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# Numerical Calculations Mechanical Engineering Notes | EduRev

## Mechanical Engineering : Numerical Calculations Mechanical Engineering Notes | EduRev

The document Numerical Calculations Mechanical Engineering Notes | EduRev is a part of the Mechanical Engineering Course Engineering Mechanics - Notes, Videos, MCQs & PPTs.
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Problem1: Determine the weight in newtons of a car whose mass is 1400 kg. Convert the mass of the car to slugs and then determine its weight in pounds.

Solution1:From relationship 1/3, we have

W = mg = (95.9)(32.2) = 3090 lb Ans.

From the table of conversion factors inside the front cover of the textbook, we see that 1 slug is equal to 14.594 kg. Thus, the mass of the car in slugs is

m = 1400 kg*( 1 slug/ 14.594 kg) = 95.9 slugs Ans.

Finally, its weight in pounds is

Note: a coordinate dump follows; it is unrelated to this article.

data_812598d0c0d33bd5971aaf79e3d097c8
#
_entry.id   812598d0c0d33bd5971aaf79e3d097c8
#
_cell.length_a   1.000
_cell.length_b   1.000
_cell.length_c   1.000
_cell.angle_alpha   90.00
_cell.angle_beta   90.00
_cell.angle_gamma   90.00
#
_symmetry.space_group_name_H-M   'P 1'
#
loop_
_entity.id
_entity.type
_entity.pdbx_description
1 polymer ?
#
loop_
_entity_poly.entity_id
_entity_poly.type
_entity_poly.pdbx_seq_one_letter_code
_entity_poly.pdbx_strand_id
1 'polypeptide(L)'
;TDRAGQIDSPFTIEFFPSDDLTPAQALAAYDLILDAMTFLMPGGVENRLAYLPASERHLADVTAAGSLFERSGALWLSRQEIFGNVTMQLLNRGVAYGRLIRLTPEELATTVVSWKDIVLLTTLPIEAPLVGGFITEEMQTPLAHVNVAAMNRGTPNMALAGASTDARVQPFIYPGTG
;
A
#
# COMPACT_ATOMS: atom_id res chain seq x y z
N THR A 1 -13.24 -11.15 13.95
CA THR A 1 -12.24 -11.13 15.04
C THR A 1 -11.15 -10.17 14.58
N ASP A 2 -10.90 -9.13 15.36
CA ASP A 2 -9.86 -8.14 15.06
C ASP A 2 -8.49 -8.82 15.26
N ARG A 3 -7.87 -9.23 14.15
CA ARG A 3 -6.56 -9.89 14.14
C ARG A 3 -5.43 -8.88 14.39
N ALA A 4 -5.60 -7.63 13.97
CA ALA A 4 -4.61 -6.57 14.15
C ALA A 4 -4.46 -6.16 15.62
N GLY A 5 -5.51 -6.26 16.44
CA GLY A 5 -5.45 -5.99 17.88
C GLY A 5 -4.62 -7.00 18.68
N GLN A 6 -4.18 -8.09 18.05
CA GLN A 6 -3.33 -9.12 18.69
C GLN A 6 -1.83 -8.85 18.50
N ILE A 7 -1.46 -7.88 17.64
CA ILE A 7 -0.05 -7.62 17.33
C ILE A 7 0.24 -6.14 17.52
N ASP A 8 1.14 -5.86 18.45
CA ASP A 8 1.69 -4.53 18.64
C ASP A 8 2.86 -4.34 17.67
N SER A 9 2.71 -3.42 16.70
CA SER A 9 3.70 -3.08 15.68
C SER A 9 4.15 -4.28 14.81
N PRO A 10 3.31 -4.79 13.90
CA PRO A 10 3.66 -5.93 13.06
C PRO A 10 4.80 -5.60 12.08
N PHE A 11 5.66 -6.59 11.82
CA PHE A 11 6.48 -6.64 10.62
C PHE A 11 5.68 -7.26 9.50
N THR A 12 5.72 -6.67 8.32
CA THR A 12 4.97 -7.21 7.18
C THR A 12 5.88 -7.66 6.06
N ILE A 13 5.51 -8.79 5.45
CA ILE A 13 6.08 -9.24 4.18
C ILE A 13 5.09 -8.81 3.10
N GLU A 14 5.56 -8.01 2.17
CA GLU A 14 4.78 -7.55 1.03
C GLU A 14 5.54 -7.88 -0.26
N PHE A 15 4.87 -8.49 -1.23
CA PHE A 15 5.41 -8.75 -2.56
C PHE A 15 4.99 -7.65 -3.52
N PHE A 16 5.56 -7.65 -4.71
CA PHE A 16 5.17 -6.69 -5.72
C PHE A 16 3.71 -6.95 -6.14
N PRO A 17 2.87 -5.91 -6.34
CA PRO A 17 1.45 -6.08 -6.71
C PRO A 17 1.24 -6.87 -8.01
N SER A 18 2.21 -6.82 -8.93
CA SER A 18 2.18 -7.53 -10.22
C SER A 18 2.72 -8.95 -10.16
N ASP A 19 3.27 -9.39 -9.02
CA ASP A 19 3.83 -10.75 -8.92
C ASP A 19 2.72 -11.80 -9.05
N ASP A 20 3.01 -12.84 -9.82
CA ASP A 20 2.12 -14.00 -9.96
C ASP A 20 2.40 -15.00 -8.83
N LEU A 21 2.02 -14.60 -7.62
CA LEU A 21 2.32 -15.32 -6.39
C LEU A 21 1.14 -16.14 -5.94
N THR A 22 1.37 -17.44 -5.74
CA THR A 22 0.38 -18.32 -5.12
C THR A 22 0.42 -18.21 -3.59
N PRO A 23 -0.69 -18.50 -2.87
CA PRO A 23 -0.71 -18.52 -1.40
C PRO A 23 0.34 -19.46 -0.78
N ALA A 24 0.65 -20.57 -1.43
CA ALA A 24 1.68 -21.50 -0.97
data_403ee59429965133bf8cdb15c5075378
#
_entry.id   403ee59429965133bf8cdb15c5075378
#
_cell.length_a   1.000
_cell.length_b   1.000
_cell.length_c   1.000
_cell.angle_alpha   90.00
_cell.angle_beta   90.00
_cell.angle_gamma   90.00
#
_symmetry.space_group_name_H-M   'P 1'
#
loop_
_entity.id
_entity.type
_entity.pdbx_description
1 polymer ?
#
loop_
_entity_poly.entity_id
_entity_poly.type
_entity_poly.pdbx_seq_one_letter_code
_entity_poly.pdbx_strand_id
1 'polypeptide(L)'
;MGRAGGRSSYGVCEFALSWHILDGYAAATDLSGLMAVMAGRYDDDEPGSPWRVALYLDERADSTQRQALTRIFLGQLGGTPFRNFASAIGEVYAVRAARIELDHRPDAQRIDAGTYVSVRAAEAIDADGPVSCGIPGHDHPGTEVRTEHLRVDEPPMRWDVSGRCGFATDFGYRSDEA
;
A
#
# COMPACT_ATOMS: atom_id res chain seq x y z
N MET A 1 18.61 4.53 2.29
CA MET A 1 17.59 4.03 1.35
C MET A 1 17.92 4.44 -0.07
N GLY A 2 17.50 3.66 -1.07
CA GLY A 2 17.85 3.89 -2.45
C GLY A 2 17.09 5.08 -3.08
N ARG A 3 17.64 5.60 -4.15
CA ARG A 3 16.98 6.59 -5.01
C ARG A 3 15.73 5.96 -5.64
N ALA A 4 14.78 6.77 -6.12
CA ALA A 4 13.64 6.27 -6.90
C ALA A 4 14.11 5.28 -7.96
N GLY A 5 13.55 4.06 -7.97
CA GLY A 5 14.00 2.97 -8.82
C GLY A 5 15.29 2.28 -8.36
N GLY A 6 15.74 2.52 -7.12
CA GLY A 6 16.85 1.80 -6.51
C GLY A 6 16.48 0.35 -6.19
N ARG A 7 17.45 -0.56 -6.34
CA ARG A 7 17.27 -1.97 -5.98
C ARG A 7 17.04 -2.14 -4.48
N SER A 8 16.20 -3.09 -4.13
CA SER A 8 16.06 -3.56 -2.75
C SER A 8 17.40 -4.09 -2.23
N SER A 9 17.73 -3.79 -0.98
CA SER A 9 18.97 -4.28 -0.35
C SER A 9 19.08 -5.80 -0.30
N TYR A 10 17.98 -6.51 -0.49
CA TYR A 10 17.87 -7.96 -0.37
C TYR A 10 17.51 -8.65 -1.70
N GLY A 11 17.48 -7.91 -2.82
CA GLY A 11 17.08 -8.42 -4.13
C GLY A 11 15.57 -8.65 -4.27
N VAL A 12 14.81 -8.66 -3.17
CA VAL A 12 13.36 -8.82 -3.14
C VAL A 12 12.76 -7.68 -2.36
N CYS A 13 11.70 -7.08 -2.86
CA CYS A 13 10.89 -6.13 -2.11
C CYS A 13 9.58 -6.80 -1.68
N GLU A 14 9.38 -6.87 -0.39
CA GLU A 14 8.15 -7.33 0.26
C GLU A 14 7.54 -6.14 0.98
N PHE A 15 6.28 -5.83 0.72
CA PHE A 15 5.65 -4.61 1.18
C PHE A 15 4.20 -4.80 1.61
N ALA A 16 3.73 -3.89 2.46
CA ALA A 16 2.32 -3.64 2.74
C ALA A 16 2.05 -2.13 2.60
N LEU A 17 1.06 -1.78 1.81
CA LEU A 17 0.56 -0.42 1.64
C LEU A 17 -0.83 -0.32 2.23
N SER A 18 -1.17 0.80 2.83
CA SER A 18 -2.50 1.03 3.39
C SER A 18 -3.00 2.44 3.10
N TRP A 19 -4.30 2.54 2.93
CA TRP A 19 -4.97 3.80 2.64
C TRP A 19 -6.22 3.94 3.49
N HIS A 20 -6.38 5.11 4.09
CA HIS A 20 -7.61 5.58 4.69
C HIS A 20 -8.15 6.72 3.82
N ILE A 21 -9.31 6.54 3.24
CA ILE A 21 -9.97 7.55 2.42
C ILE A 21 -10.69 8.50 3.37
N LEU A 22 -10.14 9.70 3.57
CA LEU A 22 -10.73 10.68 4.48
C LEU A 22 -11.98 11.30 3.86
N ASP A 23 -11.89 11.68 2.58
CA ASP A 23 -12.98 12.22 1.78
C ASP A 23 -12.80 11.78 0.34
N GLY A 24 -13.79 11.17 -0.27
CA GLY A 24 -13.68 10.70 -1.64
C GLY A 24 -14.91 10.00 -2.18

W = mg = 1400(9.81) = 13 730 N Ans.

As another route to the last result, we can convert from kg to lbm. Again using the table inside the front cover, we have

The weight in pounds associated with the mass of 3090 lbm is 3090 lb, as calculated above. We recall that 1 lbm is the amount of mass which under standard conditions has a weight of 1 lb of force. We rarely refer to the U.S. mass unit lbm in this textbook series, but rather use the slug for mass. The sole use of slug, rather than the unnecessary use of two units for mass, will prove to be powerful and simple—especially in dynamics.

Problem 2: Use Newton’s law of universal gravitation to calculate the weight of a 70-kg person standing on the surface of the earth. Then repeat the calculation by using Wmg and compare your two results. Use Table D/2 as needed.

Solution 2: The two results are

W = G(me)m/ R^2 = (6.673*10^(-11))(5.976*10^24)(70)/ [6371*1000]^2 = 688 N   Ans.

W = mg = 70(9.81) = 687 NAns.

The discrepancy is due to the fact that Newton’s universal gravitational law does not take into account the rotation of the earth. On the other hand, the value g 9.81 m/s2 used in the second equation does account for the earth’s rotation. Note that had we used the more accurate value g = 9.80665 m/s2 (which likewise accounts for the earth’s rotation) in the second equation, the discrepancy would have been larger (686 N would have been the result).

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## Engineering Mechanics - Notes, Videos, MCQs & PPTs

30 videos|72 docs|65 tests

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